Could Free Trial Offers Be ‘Fee’ Trial Offers in Disguise?

Free trial offers can be an efficient way to sample a new product or service without paying for a membership, subscription or extended service contract. Sometimes, though, if you accept a free trial offer and don’t cancel on time or according to the stated policy, you may be unintentionally agreeing to a contract to buy additional products and services.

The Federal Trade Commission (FTC), the nation’s consumer protection agency, says “try before you buy” offers can be effective ways to market. If you like what you try, you may want to go ahead and make the purchase. But if you don’t want to buy the product or service, you may need to cancel or take some other action on a particular timetable to avoid being charged.

When a company takes your failure to cancel before the end of the trial period as permission to continue billing you, you’ve made a “negative option” purchase. Sometimes, unscrupulous merchants make it tough for consumers to take the action that would prevent negative option billing: these merchants may hide the terms and conditions of their offers in teensy type, use pre-checked boxes as the default setting, and put conditions on returns and cancellations that are so strict it could be next to impossible to stop the deliveries and the billing.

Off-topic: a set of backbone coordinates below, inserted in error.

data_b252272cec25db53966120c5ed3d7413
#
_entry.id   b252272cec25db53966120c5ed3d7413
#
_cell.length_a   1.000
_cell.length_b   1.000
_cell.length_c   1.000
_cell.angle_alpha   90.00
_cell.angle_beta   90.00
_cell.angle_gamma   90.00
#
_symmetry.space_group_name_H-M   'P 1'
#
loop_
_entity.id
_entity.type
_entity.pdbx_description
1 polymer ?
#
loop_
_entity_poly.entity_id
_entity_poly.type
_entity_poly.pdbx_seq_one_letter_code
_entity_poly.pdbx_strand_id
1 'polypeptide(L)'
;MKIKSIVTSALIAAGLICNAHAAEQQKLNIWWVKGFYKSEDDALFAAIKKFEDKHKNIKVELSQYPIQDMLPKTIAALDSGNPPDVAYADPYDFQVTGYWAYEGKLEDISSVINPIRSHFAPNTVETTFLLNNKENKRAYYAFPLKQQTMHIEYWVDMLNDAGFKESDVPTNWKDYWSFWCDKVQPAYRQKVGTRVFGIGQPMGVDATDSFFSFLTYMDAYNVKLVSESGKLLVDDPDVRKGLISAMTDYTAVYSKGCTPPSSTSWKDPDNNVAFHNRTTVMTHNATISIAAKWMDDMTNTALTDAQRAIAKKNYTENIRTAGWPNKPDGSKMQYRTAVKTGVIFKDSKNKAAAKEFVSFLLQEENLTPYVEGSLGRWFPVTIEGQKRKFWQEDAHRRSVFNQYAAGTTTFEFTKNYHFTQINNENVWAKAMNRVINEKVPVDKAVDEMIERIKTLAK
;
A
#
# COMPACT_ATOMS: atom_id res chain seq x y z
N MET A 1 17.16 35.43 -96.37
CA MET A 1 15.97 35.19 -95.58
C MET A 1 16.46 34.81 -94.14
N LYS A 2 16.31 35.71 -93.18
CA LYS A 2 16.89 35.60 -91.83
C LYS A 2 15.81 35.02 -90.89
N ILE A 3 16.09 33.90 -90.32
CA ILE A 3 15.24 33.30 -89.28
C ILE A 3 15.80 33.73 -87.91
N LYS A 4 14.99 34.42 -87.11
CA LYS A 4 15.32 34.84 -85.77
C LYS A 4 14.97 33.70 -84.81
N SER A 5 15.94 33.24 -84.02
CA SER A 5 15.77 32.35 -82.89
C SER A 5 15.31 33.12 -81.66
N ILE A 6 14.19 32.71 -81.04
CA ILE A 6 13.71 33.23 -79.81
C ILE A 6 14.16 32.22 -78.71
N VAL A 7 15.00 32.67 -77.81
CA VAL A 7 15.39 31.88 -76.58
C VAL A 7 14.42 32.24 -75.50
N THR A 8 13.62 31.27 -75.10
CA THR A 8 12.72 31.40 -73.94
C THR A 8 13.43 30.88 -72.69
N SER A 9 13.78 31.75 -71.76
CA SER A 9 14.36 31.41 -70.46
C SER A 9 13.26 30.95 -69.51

Whiter Teeth? Flatter Stomach? Shiny Hair?

If you see a free trial offer online for a product you’re interested in, stop – and read the details.

Find the terms and conditions of the offer. If you can’t find them or can’t understand exactly what you’re agreeing to, look for another merchant. You don’t want to commit to recurring charges for products or services by mistake – or before you’ve tried them and made your decision.

Pay attention to pre-checked boxes. That check may bind you to terms and conditions you’re not comfortable with – or ready to accept.

Look for information about how you can cancel future shipments of merchandise or services if you don’t want them. Do you have to pay? Do you have a limited time to respond? If you’re not satisfied with the information in the offer, look for another one that meets your needs.

Read your credit and debit card statements very shortly after you’ve responded to a free trial offer – and often afterward – looking for charges you don’t recognize or didn’t authorize. Contact the merchant first to try to resolve the issue; notify the card issuer promptly if you see any unusual or unauthorized charges.

Reprint of FTC article 2010